The Long Island Expressway is rich in history and has been a defining feature of New York’s landscape since it first opened in 1938. Built to ease the burden of heavy traffic on the Northern State and Southern State Parkways, and the local roads that commercial traffic had to use, the LIE quickly became an iconic symbol of New York City’s and Long Island’s hustle and bustle.
The expressway stretches 66.38 miles from the Queens Midtown Tunnel in Manhattan to Riverhead, covering four of lower New York State’s counties – Manhattan, Queens, (where it is known as the Horace Harding Expressway), Nassau, and Suffolk, but mostly encompasses the counties of Nassau and Suffolk.
The construction was a major undertaking and its impact on Long Island’s development was immense. This article will explore the history of the Long Island Expressway, from its conception in the late 1930s to its role in contemporary life. It will also look at how the highway has helped shape the Island’s economy, culture, and environment.
Conception and Construction
The LIE was conceived as early as 1935 when New York State started comparing plans for a new road that would connect New York City with Long Island. In 1938, construction began, which, at the time, was called the Northern State Parkway Extension. Indeed, for the first few years, the road was just a continuation of the Northern State Parkway. It connected Northern Boulevard in Queens to the Southern State Parkway in Nassau County, using the path of the Meadowbrook State Parkway as a detour around the barrier posed by the Hempstead Plains. The Northern State Parkway Extension was completed three years after it began, and the road was formally rebranded as the Long Island Expressway.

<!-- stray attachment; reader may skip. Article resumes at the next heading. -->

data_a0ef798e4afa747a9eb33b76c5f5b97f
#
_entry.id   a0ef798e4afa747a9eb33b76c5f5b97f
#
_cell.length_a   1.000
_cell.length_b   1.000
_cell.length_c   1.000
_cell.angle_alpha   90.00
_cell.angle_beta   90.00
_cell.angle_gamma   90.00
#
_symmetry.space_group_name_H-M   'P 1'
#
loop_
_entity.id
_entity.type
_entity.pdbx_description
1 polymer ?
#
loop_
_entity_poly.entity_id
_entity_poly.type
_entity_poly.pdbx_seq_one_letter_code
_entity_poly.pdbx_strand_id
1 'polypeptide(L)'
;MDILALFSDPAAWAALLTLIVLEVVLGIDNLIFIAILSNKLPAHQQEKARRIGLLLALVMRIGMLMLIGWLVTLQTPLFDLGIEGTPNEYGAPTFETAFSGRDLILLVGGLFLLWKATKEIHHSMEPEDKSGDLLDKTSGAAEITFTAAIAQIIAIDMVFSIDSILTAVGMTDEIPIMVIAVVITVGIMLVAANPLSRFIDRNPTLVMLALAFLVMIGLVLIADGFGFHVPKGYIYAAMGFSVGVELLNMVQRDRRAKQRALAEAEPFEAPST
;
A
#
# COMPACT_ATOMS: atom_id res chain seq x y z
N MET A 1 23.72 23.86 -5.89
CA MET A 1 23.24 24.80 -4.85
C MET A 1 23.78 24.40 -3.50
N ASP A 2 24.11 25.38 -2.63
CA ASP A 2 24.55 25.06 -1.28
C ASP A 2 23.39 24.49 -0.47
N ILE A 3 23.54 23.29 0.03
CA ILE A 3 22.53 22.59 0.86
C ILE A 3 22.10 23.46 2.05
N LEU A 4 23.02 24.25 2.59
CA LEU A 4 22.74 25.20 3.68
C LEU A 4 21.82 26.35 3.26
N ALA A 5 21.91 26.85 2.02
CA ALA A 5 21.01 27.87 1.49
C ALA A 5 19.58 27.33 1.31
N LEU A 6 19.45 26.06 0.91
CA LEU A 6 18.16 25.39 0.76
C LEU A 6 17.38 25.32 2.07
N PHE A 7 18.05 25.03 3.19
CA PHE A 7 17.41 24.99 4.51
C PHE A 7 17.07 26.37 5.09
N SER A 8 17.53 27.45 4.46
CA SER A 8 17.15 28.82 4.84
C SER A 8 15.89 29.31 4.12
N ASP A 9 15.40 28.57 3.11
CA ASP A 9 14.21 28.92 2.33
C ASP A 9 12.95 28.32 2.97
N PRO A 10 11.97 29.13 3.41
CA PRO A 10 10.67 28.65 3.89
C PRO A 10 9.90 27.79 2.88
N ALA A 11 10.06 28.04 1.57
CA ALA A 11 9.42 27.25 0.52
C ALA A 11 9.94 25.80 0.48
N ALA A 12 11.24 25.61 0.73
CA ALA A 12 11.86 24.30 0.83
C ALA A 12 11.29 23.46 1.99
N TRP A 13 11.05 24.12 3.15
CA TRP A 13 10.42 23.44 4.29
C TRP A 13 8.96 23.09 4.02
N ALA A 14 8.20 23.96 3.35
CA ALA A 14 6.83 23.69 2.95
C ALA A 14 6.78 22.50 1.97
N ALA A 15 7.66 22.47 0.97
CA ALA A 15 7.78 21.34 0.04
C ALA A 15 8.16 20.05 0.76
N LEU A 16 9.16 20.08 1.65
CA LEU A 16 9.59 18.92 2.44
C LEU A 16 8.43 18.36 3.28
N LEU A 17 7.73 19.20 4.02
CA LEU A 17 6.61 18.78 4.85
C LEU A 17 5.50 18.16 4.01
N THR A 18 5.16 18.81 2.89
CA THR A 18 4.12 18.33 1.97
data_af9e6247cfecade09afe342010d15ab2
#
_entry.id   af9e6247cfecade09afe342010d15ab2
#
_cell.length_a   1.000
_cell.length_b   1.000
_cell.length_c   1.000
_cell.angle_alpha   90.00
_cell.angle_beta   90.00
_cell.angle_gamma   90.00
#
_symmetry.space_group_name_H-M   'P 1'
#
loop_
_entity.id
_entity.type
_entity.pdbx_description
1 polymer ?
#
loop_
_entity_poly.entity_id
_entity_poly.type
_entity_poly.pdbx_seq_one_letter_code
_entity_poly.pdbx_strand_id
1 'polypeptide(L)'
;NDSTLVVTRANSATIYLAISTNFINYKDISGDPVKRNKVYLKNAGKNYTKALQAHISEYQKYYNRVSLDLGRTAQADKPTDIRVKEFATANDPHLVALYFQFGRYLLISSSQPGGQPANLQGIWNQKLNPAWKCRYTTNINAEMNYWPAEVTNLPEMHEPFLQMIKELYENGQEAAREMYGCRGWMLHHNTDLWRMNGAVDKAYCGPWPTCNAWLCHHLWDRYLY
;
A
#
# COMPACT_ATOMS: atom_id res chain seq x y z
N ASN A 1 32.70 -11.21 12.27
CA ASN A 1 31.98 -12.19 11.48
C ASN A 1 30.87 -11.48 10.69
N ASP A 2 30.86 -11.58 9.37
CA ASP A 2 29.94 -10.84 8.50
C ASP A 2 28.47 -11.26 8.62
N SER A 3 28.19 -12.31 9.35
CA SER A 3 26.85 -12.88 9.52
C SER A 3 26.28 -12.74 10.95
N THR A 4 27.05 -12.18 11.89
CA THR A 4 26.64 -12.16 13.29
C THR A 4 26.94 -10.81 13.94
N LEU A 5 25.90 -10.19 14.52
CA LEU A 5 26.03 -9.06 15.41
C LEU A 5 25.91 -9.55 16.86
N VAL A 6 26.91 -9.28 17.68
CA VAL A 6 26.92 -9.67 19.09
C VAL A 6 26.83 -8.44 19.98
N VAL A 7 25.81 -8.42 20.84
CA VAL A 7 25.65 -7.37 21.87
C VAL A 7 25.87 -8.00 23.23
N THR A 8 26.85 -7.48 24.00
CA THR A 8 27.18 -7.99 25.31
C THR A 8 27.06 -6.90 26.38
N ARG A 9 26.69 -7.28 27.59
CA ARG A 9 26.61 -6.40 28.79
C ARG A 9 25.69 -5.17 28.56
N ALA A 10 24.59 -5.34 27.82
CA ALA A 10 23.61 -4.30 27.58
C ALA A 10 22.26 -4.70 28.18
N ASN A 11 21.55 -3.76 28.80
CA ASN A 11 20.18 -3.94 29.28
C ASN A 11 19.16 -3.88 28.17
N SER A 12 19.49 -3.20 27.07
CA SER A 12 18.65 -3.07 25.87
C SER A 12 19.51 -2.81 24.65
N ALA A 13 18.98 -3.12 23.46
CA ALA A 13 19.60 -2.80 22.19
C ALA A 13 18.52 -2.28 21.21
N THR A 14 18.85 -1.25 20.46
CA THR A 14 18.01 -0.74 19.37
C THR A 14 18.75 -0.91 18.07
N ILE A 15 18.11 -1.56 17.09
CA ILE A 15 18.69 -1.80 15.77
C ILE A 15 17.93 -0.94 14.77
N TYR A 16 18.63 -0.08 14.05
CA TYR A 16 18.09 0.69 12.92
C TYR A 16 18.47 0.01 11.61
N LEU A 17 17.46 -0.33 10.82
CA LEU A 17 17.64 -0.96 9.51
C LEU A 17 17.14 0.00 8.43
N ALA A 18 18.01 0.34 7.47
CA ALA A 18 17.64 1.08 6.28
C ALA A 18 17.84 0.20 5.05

Impact of the LIE on Long Island’s Economy
Although the LIE was built to ease traffic on the region’s other roads, it has also contributed to the economic development of Long Island. Many businesses have opened along the highway, offering goods and services to the people who pass by. The LIE also links Long Island with the rest of the New York City region and the other parts of the state. This has contributed to the growth of the Long Island economy by helping to draw people to live and work in the region. Additionally, the expressway has also made it easier for people to visit the island. This has meant more tourists coming to the area and more revenue for the local economy. It has also made it easier for people to go to the beach, especially Jones Beach.
Of course, there are pros and cons to everything. In this case, the LIE has hurt the environment. It has meant that there have been more cars and trucks on the road and more pollution in the air and the LIE is no exception to the number of traffic accidents that occur in Long Island.
The Long Island Expressway has had a huge impact on the evolution and economy of Long Island. By providing a truck route straight through the center of the island, the impact on the economy has been substantial. One wonders what Long Island would have been if the LIE did not exist.